With conspiracies at an all-time high and the world wracked by a global pandemic, it’s important to listen to the scientists. But the internet doesn’t always guarantee that the right people that cut through the noise. So to spark new conversations with a crowd that doesn’t always pay attention to scientific events, 15 of Australia’s youngest and brightest scientists are reaching out via Twitch.
It’s a pretty simple idea, really. With more and more Australians playing video games and getting their entertainment through livestreaming services like Twitch, evolutionary biologist and associate professor Michael Kasumovic figured it’d be a great way to kickstart “low key conversations about science” through a medium where young Aussies are comfortable — video games.
Some of the scientists include astrophysicist Kirsten Banks. There’s Juan Molina, a computational biologist who models gut microbes to find new ways to treat and prevent chronic diseases. Zoe Xirocostas is a plant ecologist measuring European plant species introduced to Australia, and discovering the traits that allowed them to survive. Caitlyn Forster is a PhD student at the University of Sydney, working on the decoy effects that encourage people to impulse buy.
“I’ve found 15 awesome and diverse young scientists that research a whole range of topics from how economic theory can improve honeybee foraging to why it’s difficult to quit smoking, to understanding how our universe is formed,” Kasumovic said in a release. “As a lecturer, I’m always looking for that ‘teachable moment’ – where learning can happen in the most unexpected times and places”, and videogames present such a great opportunity!”
And unsurprisingly, plenty of scientists are familiar with games. “It just seemed like a fun event – I like gaming and I like talking science. Seemed obvious to give it a go,” Forster told Kotaku Australia over email. “I’m very much a single player gamer, so it is going to be interesting to see how I go playing multiplayer games.”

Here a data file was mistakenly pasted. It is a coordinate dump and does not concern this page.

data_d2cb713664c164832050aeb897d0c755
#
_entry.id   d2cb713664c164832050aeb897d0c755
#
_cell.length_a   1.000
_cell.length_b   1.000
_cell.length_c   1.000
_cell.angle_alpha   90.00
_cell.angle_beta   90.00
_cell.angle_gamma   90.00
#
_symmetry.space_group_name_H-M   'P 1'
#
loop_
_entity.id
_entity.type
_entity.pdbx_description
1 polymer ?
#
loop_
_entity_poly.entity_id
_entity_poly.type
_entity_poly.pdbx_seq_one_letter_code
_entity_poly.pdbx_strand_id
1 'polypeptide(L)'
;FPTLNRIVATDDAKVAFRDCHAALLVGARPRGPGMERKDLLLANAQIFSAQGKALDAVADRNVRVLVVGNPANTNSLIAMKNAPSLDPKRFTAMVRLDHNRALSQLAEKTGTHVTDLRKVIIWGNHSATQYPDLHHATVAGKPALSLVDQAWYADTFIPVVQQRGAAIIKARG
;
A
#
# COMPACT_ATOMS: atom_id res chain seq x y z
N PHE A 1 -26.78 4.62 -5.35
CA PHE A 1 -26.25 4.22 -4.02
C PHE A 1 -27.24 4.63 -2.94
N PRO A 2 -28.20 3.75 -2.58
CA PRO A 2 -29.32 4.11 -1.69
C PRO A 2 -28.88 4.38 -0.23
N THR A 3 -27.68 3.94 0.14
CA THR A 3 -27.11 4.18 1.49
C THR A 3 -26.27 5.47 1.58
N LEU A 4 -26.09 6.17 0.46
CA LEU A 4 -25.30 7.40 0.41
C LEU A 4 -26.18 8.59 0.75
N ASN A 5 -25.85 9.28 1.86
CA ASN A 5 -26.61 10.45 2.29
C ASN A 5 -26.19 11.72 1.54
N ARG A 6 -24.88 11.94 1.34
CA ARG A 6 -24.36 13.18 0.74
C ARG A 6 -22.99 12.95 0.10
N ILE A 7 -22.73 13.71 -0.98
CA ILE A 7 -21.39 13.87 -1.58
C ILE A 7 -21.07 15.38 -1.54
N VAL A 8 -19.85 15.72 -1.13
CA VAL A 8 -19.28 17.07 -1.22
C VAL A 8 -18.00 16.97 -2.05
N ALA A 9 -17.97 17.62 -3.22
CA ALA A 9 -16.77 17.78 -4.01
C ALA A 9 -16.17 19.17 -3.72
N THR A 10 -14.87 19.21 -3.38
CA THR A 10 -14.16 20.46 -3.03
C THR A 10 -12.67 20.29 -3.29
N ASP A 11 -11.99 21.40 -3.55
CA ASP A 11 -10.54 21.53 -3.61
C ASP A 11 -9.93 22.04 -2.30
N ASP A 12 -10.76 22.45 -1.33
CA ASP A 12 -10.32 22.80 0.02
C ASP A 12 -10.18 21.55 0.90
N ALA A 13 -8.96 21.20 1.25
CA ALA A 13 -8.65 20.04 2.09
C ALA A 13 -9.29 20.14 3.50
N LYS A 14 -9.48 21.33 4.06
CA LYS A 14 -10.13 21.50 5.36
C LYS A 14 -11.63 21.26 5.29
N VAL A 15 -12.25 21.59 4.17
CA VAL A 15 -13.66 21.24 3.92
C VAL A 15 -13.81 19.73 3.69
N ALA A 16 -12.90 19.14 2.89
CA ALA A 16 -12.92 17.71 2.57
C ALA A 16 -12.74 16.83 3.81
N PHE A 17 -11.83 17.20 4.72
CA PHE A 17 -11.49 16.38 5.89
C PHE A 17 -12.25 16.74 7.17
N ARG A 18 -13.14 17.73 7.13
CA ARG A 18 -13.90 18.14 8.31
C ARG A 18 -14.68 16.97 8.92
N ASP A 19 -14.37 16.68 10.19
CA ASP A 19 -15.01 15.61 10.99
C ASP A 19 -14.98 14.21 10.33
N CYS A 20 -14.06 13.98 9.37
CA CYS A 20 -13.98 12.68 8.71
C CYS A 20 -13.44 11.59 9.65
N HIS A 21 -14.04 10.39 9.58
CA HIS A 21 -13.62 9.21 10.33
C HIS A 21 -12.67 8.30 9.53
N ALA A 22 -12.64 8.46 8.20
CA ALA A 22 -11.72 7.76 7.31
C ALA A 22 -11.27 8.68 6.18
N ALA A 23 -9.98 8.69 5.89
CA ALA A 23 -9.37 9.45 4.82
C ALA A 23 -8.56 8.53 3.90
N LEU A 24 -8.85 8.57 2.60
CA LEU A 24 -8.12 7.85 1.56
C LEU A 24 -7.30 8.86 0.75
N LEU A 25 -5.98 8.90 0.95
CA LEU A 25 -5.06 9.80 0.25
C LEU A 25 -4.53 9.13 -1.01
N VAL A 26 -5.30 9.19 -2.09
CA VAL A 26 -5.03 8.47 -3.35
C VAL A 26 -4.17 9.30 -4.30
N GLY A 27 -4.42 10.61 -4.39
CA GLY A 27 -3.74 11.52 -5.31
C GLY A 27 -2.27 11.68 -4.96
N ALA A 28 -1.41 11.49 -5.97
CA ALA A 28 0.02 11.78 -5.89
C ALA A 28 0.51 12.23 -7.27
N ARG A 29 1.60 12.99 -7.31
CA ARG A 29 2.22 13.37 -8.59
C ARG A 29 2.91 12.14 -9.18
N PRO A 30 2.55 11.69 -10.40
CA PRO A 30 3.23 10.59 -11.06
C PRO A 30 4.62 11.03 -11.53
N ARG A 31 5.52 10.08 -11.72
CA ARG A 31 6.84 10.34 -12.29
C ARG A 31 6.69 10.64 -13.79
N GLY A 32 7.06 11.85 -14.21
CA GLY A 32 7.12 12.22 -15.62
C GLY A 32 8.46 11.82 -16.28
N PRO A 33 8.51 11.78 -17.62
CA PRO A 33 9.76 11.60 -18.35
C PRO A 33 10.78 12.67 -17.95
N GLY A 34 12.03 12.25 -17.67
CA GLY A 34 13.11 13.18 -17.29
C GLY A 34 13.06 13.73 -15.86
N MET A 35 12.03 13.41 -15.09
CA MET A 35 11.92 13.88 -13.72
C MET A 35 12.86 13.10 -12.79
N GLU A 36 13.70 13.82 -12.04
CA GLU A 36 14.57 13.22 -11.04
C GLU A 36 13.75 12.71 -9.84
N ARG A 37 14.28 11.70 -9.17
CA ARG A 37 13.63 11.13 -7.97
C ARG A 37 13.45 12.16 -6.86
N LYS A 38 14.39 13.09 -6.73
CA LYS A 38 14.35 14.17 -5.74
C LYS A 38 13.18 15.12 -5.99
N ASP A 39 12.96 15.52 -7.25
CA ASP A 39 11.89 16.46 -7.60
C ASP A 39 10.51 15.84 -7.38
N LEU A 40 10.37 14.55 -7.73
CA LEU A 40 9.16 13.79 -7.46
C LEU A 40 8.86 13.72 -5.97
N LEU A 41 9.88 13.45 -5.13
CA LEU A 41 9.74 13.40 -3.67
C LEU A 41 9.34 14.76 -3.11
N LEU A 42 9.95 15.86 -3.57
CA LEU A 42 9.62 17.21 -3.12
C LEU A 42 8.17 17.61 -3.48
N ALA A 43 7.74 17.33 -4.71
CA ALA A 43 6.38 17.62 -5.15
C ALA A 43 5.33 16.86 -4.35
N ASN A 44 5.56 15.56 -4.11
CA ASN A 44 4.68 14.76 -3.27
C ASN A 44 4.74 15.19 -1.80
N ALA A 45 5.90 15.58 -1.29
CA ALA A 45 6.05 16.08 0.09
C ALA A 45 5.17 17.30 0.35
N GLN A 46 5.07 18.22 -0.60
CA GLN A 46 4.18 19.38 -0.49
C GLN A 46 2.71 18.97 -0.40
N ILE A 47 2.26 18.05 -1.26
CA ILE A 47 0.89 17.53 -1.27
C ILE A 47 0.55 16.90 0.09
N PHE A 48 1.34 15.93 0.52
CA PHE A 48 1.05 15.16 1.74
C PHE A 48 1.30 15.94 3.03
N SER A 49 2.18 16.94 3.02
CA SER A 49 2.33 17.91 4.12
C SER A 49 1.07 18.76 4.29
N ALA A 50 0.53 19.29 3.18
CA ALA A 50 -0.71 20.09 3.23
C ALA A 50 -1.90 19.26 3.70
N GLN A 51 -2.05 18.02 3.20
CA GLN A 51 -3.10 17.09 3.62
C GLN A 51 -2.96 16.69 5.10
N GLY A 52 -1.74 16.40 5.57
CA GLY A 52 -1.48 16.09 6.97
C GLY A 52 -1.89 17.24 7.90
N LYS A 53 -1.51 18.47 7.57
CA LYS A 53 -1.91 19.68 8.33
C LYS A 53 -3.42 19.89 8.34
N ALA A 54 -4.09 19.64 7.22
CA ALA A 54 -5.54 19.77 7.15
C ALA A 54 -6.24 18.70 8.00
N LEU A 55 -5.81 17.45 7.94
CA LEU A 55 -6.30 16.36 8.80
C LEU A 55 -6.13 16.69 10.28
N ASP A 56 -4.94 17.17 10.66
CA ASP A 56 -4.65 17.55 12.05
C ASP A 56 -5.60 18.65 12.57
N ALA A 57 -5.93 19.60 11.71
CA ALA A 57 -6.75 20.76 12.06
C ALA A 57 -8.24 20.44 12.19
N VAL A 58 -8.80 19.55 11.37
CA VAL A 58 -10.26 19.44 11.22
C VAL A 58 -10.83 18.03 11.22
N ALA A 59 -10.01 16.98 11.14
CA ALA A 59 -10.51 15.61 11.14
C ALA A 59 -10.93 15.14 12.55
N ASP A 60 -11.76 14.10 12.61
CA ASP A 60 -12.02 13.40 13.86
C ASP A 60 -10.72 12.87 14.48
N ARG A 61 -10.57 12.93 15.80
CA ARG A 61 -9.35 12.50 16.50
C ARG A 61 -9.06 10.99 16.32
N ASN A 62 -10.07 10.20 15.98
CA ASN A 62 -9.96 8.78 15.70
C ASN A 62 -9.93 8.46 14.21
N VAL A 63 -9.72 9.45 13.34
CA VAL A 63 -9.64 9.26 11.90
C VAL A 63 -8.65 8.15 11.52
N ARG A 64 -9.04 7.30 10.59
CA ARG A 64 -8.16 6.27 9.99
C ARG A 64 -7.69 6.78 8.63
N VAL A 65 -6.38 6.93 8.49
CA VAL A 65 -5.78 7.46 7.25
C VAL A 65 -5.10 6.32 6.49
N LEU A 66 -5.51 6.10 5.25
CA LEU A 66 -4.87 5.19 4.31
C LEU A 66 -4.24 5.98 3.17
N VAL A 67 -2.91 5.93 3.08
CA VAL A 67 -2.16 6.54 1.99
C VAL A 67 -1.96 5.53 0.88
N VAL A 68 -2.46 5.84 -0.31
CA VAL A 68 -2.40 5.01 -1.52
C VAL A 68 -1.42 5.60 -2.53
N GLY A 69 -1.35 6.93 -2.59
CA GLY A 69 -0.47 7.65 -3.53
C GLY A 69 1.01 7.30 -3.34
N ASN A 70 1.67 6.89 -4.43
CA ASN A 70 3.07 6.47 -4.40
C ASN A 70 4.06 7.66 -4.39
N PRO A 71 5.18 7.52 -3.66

Banks, who’s studying the Milky Way to understand our formation and evolution, added that she thought it would be “really fun to play games with fellow scientists and reach an audience I may not have been able to previously”.
“Any opportunity to show the public (and especially children) that scientists are just normal people sounded good to me, and on top of that it genuinely is looking like it will be a really fun event,” Ashley Stevens, a cognitive psychologist who studies the nature of thinking and how our thought patterns limit our creativity, said over email.
“Hopefully I can get some minds ticking over about how we actually come up with creative ideas and why it’s so hard for us to think truly random thoughts. I’m also really interested to see what kinds of questions I might get asked – it’s always good to get your research in front of different kinds of people who often are able to view it through a different lens.”
All of the scientists will be playing different games in 90-minute blocks from from 11:00am AEST to 6.30pm AEST, August 21. There’s a full schedule available on Arludo, and you can follow the Twitch channel or watch the stream below.